Latest highlights
Leave a Comment

Searching our Mind for the Roots of Fear


You are taking a early morning walk in the woods ― pleasant, beautiful day, the sun shining through the leaves. Suddenly, a snake appears at your feet. You experience something at that moment. You freeze, your heart rate shoots up and you begin to sweat ― a quick, automatic sequence of physical reactions. That reaction is fear.

Human anxiety is greatly amplified by our ability to imagine the future, and our place in it.

A day later, you are taking the same walk again. Sunshine, pleasure, but no snake.  Still, you are worried that you will encounter one. The experience of walking through the woods is fraught with worry. You are anxious.

This simple distinction between anxiety and fear is an important one in the task of defining and treating of anxiety disorders, which affect many millions of people and account for more visits to mental health professionals each year than any of the other broad categories of psychiatric disorders.

Scientists generally define fear as a negative emotional state triggered by the presence of a stimulus (the snake) that has the potential to cause harm, and anxiety as a negative emotional state in which the threat is not present but anticipated. We sometimes confuse the two: When someone says he is afraid he will fail an exam or get caught stealing or cheating, he should, by the definitions above, be saying he is anxious instead.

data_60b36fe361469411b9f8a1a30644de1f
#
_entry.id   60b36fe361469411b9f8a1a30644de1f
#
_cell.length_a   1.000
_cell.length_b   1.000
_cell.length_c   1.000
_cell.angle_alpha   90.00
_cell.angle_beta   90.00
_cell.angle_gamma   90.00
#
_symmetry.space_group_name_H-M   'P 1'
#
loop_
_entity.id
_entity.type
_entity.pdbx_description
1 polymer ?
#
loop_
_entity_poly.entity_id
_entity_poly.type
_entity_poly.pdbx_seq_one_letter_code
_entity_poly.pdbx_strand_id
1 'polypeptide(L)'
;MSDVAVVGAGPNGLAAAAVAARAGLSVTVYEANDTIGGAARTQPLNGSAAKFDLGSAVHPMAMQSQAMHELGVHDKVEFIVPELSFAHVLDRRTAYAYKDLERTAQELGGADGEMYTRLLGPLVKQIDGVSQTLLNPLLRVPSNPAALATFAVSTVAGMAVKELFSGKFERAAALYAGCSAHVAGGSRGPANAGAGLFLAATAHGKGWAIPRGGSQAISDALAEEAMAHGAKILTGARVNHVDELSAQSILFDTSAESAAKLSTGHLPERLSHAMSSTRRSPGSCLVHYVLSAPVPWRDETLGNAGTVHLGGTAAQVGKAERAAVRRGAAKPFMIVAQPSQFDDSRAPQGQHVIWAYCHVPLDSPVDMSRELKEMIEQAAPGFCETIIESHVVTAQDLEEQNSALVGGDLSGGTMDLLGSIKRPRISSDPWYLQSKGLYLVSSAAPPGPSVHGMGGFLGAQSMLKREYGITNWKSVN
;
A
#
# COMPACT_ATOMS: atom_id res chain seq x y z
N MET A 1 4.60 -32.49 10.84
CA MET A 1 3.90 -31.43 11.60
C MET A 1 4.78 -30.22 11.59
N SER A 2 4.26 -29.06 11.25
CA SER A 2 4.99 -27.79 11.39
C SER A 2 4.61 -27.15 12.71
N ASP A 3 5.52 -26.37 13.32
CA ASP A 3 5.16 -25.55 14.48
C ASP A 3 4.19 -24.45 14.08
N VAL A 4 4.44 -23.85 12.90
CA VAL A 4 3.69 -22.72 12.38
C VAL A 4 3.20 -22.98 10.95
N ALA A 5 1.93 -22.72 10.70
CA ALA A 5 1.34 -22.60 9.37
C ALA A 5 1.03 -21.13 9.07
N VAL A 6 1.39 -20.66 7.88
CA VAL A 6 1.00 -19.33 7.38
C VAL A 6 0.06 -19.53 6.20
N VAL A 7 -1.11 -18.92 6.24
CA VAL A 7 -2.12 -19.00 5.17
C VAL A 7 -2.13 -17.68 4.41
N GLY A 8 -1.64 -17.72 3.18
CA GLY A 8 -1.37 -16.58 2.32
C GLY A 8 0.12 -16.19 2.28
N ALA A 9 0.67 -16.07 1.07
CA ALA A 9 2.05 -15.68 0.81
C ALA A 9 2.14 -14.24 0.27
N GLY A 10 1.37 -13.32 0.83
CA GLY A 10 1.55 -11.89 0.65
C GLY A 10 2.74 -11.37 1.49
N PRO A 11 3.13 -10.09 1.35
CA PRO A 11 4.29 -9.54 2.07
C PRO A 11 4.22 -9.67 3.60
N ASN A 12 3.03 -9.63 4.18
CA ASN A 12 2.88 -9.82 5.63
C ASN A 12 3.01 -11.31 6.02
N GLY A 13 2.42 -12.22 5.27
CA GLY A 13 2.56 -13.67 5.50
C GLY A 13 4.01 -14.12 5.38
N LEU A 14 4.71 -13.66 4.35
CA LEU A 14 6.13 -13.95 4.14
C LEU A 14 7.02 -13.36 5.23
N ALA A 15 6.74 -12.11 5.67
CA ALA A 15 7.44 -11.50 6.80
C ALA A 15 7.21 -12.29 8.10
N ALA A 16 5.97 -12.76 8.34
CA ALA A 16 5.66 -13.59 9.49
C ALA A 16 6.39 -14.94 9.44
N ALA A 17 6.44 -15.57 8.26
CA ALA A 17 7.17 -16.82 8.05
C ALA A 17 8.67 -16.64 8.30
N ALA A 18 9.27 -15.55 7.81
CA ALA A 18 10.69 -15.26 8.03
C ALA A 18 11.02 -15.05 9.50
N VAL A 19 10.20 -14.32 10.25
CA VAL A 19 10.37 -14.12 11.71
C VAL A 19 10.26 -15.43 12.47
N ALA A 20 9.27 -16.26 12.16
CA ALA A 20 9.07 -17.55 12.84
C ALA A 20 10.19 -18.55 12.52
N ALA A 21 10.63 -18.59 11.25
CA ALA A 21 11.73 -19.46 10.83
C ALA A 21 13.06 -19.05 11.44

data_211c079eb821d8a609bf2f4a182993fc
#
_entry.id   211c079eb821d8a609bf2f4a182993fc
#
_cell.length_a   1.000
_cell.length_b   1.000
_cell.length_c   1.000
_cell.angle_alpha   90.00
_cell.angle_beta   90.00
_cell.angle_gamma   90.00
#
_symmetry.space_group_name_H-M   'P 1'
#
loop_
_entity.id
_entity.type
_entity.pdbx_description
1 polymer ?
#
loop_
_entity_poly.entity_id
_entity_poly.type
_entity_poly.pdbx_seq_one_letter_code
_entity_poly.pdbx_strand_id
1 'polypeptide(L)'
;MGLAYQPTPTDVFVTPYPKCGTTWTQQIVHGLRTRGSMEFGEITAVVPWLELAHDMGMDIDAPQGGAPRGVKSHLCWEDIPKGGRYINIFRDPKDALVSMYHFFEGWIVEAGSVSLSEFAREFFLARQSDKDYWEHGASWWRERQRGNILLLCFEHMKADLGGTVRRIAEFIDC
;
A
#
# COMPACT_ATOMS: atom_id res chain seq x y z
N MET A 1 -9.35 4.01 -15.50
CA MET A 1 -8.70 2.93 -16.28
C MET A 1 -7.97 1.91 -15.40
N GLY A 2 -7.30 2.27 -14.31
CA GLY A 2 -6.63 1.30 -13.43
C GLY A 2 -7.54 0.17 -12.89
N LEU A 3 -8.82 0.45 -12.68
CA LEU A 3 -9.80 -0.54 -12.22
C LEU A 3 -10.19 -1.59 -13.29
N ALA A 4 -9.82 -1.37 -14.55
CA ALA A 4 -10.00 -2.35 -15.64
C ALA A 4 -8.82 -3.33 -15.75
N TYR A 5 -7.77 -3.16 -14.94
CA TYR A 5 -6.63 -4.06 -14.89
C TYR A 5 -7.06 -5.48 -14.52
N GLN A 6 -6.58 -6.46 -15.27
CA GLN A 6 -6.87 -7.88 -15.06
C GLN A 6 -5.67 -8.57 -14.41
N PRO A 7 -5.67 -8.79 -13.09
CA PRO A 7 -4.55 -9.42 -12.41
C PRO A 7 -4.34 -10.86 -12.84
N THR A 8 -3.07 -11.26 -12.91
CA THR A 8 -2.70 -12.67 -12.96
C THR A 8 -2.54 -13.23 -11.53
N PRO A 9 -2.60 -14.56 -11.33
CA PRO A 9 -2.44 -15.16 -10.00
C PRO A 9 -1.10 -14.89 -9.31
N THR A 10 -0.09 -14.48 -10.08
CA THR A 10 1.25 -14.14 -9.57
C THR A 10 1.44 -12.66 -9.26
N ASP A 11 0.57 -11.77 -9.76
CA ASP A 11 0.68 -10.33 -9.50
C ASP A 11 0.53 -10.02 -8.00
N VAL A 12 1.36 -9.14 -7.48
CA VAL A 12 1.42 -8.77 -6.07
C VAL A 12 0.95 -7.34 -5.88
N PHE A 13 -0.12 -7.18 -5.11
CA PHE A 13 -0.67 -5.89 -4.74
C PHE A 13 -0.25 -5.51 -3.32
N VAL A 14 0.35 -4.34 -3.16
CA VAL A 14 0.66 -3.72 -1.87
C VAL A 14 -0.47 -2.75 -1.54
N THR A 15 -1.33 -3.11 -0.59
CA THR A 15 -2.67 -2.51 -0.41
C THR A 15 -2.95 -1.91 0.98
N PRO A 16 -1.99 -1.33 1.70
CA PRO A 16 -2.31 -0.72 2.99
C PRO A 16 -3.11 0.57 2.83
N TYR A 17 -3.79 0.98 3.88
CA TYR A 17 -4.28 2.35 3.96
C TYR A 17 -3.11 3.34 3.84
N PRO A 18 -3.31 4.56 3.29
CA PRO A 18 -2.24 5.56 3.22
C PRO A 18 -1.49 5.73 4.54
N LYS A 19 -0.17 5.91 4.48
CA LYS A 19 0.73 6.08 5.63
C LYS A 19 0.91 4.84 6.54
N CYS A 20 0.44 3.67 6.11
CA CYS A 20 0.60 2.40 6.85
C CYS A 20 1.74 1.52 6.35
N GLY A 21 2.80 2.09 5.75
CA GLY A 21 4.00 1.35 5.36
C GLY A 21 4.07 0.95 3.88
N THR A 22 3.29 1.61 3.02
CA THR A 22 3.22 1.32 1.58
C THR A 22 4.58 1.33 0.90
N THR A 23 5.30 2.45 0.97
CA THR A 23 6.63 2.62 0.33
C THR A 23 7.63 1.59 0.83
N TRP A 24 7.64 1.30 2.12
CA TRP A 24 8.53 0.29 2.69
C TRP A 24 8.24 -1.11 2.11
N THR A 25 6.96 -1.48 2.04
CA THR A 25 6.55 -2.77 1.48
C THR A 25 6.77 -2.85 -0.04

But the truth is, the line between fear and anxiety can get pretty thin and fuzzy. If you saw the above mentioned snake at a particular rock on the path of your walk, and are now at that spot, the rock may stand in for the snake and elicit fear, even though the snake itself is nowhere to be found.  In modern life, many fear states are like this — they are brought on by things, signposts or signals that stand for harm rather than things that are truly harmful.

We actually know a tremendous amount about what goes on in our mind.

Have you ever been so afraid of failing at something that you decided not to try it at all? Or has a fear of failure meant that, subconsciously, you undermined your own efforts to avoid the possibility of a larger failure?

Many of us have probably experienced this at one time or another. The fear of failing can be immobilising – it can cause us to do nothing, and therefore resist moving forward. But when we allow fear to stop our forward progress in life, we’re likely to miss some great opportunities along the way.

“Fear is an illusion created by your own mind, The only thing to fear is fear itself.” – Wasay Foladi

It’s almost impossible to go through life without experiencing some kind of failure. People who do so probably live so cautiously that they go nowhere. Put simply, they’re not really living at all.